The wrongful death lawsuit against Uber for the New Year's Eve death of six-year-old Sofia Liu moved forward, as Uber filed its defense May 1.
Uber's defense filing claims the driver that struck Liu, Syed Muzzafar, was not an Uber employee and he had no reason to interact with the Uber app at the time of Liu's death.
The suit also claims that Muzzafar signed an agreement with Uber acknowledging those facts.
"Under that Transportation Services Agreement," the lawsuit states, "[Muzzafar] acknowledged that he was not an employee, agent, joint venturer or partner of Rasier (Uber's subsidiary) for any purpose; rather, he was an independent contractor."
Liu was killed after Muzzafar collided with her and her family in the Tenderloin on New Year's Eve. Liu's mother, Huan Kuang, and Liu's brother, Anthony, were both injured but survived. The family, represented by attorney Christopher Dolan, filed the suit at the end of January seeking unknown damages.
Back in March we asked Dolan if Uber offered condolences to the Liu and Kuang family.
“Absolutely not. Basically their message is ‘it’s too bad,’ but its not their problem," Dolan told us. "They said, ‘jeez our hearts go out to them but we’re not responsible.’”
Many state officials have called out loopholes in Uber's insurance coverage, including, recently, Insurance Commissioner Dave Jones, who issued a public letter to the CPUC calling for stricter insurance regulations. One in particular is the "app on" "app off," loophole. Uber contends when the Uber app is off that personal insurance should kick in and cover a driver (a claim the personal insurance industry has flatly refused). The lawsuit uses a similar defense, claiming Muzzafar alone was liable for the collision that night.
"At the time of the accident, Mr. Muzaffar was not providing transportation services through the Uber App," the lawsuit states. "He was not transporting a rider who requested transportation services through the Uber App. He was not en route to pick up a rider who requested transportation services though the Uber App. He was not receiving a request for transportation services through the Uber App."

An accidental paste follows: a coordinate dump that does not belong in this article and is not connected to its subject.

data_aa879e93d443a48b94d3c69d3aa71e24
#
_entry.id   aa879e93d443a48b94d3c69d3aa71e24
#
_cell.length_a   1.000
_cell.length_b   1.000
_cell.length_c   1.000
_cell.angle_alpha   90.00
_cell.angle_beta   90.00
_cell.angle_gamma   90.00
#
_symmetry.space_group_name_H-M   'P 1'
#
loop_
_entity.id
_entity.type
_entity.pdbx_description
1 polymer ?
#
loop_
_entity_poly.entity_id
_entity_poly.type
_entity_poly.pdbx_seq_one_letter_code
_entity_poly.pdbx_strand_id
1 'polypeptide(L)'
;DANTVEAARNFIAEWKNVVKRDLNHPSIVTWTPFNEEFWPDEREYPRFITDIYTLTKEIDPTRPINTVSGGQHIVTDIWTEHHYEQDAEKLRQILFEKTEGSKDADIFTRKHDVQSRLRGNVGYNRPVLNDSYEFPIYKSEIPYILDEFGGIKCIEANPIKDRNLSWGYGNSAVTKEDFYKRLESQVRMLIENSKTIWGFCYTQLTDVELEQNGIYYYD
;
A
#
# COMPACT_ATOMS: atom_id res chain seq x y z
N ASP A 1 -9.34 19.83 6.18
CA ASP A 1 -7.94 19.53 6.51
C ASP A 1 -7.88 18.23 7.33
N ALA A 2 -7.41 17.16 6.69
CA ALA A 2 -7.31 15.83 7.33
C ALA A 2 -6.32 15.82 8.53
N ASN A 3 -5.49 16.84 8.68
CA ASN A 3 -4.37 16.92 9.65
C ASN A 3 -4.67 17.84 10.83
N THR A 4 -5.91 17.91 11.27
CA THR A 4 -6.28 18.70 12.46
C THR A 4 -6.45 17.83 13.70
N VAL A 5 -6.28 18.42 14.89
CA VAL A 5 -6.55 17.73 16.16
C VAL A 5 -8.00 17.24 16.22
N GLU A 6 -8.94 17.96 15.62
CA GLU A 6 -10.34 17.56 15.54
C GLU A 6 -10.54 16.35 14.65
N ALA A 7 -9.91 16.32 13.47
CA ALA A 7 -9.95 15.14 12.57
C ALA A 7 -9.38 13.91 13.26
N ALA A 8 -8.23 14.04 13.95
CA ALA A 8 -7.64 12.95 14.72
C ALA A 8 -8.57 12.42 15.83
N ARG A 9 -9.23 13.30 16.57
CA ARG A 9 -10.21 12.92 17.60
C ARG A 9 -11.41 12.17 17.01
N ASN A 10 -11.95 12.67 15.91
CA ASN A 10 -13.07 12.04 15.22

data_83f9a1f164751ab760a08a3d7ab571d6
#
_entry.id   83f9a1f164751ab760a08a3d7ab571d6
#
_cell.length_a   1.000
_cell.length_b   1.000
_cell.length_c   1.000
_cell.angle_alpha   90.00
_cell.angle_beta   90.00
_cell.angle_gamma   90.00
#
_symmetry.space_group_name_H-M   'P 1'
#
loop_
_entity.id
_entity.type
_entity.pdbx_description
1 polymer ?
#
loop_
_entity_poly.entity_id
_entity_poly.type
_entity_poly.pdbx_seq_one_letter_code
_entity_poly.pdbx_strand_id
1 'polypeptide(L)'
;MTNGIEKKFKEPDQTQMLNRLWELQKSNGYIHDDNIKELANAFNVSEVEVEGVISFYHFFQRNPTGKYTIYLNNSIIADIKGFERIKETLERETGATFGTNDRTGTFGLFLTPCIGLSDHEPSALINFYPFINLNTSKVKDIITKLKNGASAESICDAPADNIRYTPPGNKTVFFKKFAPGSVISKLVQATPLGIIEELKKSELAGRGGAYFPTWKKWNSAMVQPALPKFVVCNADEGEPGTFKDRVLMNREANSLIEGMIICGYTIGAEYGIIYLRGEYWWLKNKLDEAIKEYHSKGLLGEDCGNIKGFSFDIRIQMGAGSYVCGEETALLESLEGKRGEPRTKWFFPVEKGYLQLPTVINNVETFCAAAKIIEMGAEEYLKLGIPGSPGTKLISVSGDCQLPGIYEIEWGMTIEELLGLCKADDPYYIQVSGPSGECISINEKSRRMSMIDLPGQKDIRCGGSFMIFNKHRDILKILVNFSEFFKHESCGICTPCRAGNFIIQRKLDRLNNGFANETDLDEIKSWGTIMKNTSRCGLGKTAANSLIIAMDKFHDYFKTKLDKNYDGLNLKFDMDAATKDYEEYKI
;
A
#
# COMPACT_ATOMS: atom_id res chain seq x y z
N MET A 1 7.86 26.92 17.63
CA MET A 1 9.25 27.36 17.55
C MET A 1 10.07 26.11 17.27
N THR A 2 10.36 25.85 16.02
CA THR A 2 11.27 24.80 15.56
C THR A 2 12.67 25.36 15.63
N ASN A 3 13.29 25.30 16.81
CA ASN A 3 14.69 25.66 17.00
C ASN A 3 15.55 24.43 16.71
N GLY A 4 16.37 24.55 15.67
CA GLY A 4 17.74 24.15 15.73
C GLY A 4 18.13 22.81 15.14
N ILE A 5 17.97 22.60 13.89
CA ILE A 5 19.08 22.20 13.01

Of course, Muzzafar did have the Uber app on waiting for a fare request, driving around as he waited for a fare request on the app.
The lawsuit mentions this as well, saying he was looking at a "GPS-generated map with his location," and had "no reason" to interact with his phone.
All told Uber makes 22 specific defense claims in the response, most fairly standard in these cases.
But in the truest sense of the new digital "sharing" economy defense number nine claims an app, by definition, is not liable for such claims.
"Plaintiffs' products liability claim is barred," the lawsuit states, "because the Companies primarily provide services, not products."
Two proposed state bills, AB 2293 and AB 2068, would each require commercial insurance for Transportation Network Companies such as Uber, Lyft and Sidecar.
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